LUBBOCK, Texas– Saturday, voters will have the last chance to cast a vote on one of the most controversial topics on the ballot in years — whether to outlaw abortion inside city limits and make the Hub City a “Sanctuary City for the Unborn.”
This topic has taken center stage in the year’s city elections, and it’s gotten people on all sides of the abortion debated heated — to the point local churches have weighed in, some taking a public stance on a political issue for the first time.
It’s hard to miss the “Vote Yes” or “Vote No” signs all over the Hub City. They started in folks’ front yards and have now graduated to church grounds.
Huge posters and banners saying “Vote for Life” now adorn the exteriors of places like Trinity Church, Southcrest Baptist Church and Church on the Rock. Church on the Rock hosted a prayer service Wednesday night in support of the proposition.
“We see this so much more than just making a political statement, but we believe that as the church, we have to stand on God’s word and what we believe that God teaches us about the sanctity of unborn life,” Jackie White, senior pastor at Church on the Rock, said.
White described himself as not “pro-choice” or “pro-life” but rather in favor of “whole life.”
“I’m for the unborn baby’s life. I’m for the mother’s life. I’m for the doctor who performs and abortion — I’m for his life,” White said.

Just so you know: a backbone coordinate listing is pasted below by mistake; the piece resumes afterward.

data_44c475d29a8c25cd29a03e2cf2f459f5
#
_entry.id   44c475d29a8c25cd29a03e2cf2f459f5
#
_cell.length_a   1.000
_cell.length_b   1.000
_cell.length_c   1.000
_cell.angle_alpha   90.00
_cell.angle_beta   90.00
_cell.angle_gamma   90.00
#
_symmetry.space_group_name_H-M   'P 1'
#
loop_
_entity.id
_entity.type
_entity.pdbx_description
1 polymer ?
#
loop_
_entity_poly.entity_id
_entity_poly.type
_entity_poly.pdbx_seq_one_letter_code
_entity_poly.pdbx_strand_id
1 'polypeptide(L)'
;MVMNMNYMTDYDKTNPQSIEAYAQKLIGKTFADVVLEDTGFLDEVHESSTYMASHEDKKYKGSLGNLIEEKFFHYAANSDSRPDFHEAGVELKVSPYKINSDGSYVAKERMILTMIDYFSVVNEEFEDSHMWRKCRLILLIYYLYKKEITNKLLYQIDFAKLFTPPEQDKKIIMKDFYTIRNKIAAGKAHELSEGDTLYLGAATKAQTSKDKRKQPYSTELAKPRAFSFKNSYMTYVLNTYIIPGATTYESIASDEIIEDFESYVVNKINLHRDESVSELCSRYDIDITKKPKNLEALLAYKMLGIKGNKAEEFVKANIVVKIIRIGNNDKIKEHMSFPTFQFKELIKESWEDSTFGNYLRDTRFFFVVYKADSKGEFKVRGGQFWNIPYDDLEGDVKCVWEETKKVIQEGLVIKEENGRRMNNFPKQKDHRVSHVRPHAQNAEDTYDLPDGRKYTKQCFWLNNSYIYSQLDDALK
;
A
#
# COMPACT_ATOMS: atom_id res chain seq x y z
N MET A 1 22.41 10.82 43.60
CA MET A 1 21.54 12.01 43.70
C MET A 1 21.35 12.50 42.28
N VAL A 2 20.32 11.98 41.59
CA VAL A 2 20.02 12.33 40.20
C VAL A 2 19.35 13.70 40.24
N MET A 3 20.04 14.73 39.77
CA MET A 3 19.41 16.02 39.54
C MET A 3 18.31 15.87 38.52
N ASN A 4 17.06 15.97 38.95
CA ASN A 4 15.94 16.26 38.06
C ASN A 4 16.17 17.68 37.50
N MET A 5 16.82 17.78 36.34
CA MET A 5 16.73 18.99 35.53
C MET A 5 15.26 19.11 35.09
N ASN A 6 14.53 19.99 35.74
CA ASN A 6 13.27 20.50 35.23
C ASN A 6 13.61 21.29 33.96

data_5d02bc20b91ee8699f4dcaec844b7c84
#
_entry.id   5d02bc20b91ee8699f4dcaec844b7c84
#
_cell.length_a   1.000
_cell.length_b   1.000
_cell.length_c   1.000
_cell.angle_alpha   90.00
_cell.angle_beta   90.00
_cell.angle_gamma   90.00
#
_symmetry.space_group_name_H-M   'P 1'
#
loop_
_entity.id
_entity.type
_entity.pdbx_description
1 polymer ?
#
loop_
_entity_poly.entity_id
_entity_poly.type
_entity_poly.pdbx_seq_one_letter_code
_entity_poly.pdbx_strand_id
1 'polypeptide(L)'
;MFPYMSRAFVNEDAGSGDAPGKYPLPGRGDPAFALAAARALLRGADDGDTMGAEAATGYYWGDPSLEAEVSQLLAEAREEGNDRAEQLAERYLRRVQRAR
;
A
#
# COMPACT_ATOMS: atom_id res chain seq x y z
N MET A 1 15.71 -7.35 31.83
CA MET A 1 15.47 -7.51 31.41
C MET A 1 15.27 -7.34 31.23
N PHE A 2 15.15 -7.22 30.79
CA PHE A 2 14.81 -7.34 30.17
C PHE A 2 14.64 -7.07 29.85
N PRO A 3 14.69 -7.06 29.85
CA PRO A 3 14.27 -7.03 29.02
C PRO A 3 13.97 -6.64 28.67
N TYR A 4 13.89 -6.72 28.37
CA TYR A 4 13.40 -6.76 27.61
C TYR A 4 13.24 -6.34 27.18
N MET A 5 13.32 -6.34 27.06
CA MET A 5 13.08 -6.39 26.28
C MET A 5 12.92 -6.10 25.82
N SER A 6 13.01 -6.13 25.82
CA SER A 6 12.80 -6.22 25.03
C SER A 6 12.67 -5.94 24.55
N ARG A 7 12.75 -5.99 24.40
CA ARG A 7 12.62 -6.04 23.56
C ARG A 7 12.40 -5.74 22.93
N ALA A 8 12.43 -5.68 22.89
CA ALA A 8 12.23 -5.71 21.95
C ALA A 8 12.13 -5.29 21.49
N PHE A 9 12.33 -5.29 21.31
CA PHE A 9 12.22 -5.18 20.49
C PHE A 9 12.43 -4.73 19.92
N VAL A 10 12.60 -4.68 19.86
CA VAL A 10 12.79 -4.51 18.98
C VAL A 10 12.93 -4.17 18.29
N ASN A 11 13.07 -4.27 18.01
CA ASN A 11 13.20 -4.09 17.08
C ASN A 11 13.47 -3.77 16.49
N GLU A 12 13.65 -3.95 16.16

But Second Baptist Church said it’s not taking a stance, and it tries never to speak out on issues on the ballot. Members of the congregation feel passionate both for and against the ordinance.
“Baptists have historically celebrated the separation of church and state as something that’s good for both … We support people who choose to vote. We encourage people to vote with their mind, their heart, their values,” Jake Maxwell, pastor at Second Baptist Church, said.
It’s a different story for St. John’s United Methodist Church across from Texas Tech. It called this proposition “dangerous.”
“When Texas in the past tried passing propositions like this, young women who feel like they’re trapped in situations attempted self-abortions, and [they] endanger [their] own life,” Shiloh Morris, associate pastor at St. John’s United Methodist Church, said.
The church is taking a firm stance against the proposition, saying the ordinance would not only cost Lubbock taxpayers thousands of dollars but it would also strip women of their bodily autonomy and harm women who are the victims of rape or incest.
“It will make life harder for all women … It will affect women psychologically, emotionally, even spiritually,” Morris said.
At the end of the day, Morris also said it’s not up to one group to make decisions for everyone living in the Hub City.
“We’re guided to love another, like another, but that doesn’t mean that one faith should be able to make the decisions for everyone,” Morris said.